Topaz links Katherine Love and Dix Wildhorse. Katherine wears the gemstone – her mother’s legacy – around her neck. Dix wears his grandfather’s legacies in one ear and on his badge as a U.S. Marshal. They meet when he rescues her from the clutches of Rupert Samuels, swindler, thief, and all-round bad guy masquerading as a pillar of society. Why does he rescue her, you may ask? Seems her father stole Dix’s cattle and sold them while Dix was on the job. Rather than go to jail, he instead convinces Dix to accept Katherine as his wife. Two problems, though. Rupert has caught Katherine trying to get the goods on him and now he and his wicked mother plan to force her to marry him, then shuttle her off to an insane asylum. After Dix rescues her from the altar, he must contend with Katherine’s being one independent woman, a journalist who must write under a man’s name, a woman who doesn’t take kindly to being given to Dix.
If you think from this set-up you will encounter one alpha male and one feisty heroine, you will be wrong. While Dix is strong and arrogant about his masculinity, he is also most reasonable and accepting of change. And while Katherine is fierce in her independence, she is smart, rational, and does not get herself into predicaments as do many “feisty” heroines. Oh, and did I mention that Katherine is black and Dix is half Seminole Indian, half black?
This is important only in that I learned more about American history by reading this book than by reading twenty other western romances combined. The author weaves together pre-Civil War black, Indian, and black-Indian history, in order to provide a foundation for the conditions encountered by post-war blacks and Indians. While sometimes the historical information detracted from the narrative, the usefulness of the lessons learned evened things out.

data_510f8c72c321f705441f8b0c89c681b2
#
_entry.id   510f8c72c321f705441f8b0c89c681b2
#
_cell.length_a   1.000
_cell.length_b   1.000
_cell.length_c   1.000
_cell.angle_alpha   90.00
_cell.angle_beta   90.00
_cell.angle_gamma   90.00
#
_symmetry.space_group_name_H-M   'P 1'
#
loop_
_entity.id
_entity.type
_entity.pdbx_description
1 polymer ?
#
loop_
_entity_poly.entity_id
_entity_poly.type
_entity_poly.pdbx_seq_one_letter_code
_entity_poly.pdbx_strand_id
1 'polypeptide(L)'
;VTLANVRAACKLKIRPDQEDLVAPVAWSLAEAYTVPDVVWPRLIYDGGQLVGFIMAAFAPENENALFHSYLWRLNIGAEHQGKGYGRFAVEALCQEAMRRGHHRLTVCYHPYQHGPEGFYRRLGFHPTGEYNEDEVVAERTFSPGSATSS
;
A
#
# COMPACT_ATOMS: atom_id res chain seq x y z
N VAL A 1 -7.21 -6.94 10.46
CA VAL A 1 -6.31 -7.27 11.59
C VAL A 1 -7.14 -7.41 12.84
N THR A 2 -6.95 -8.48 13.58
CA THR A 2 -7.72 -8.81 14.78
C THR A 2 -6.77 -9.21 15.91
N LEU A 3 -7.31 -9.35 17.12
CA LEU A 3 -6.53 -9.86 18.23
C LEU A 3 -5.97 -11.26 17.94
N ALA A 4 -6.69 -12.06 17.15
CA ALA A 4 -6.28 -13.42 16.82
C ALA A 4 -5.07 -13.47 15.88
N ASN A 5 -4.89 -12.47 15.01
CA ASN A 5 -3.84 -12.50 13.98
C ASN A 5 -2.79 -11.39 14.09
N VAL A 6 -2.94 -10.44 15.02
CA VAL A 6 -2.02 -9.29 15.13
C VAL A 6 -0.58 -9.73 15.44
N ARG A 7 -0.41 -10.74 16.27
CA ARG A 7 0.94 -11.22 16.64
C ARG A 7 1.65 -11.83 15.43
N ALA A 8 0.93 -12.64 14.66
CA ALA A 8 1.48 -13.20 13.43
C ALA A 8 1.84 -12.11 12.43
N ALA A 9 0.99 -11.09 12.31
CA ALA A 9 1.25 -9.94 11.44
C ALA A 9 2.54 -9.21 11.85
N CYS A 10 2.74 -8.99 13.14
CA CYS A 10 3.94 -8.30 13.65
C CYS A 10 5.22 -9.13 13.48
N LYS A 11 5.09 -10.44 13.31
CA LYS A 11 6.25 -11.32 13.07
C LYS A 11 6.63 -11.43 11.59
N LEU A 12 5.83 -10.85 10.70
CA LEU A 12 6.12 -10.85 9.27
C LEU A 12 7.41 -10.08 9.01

Katherine and Dix are convinced their union is only temporary – how many lasting marriages begin in a brothel? The wedding scene is just one of many humorous circumstances set up by the author. Katherine shakes up the small western town she and Dix settle in with her “Eastern city” ideas of equality for women. When she and the other town women withhold their favors from the menfolk in order to convince them to allow women more rights, I was laughing out loud. Later, when Katherine and Dix give in to their passion, I found their union quite luscious. And when I read the scene that takes place the next day where all the women meet to discuss things, I was LOL, reminded of Jerry Seinfeld’s classic episode about no longer being “master of his domain.”
Both Katherine and Dix come to love the other fairly early on, but don’t spill the beans until much later. Dix is afraid Katherine will leave him to go back East and swears he won’t give his heart only to have it broken. Katherine is convinced Dix is only in lust, even when the townswomen, including those once jealous of her for landing Dix, tell her he loves her. They may not speak the words, but they live them, each caring for the other in supportive ways.
While the two share incredible passion, they are also friends, and that is delightful to see. . . up to a point. This book, while certainly never dull, lacks non-sexual oomph between the two lead characters. Author Jenkins substitutes action and small-town western life instead, which makes Topaz part road romance and part a slice of Americana.
This is a book I recommend with qualifications. Some readers might find the history heavy-handed, although this reviewer, who generally likes history in very small doses, found the lessons learned definitely worth it. And some readers might miss conflict between Katherine and Dix, although their love scenes certainly are passion-filled. Overall, however, the humor, the slice of Western life, and the good-natured souls of the lead characters make this a good read.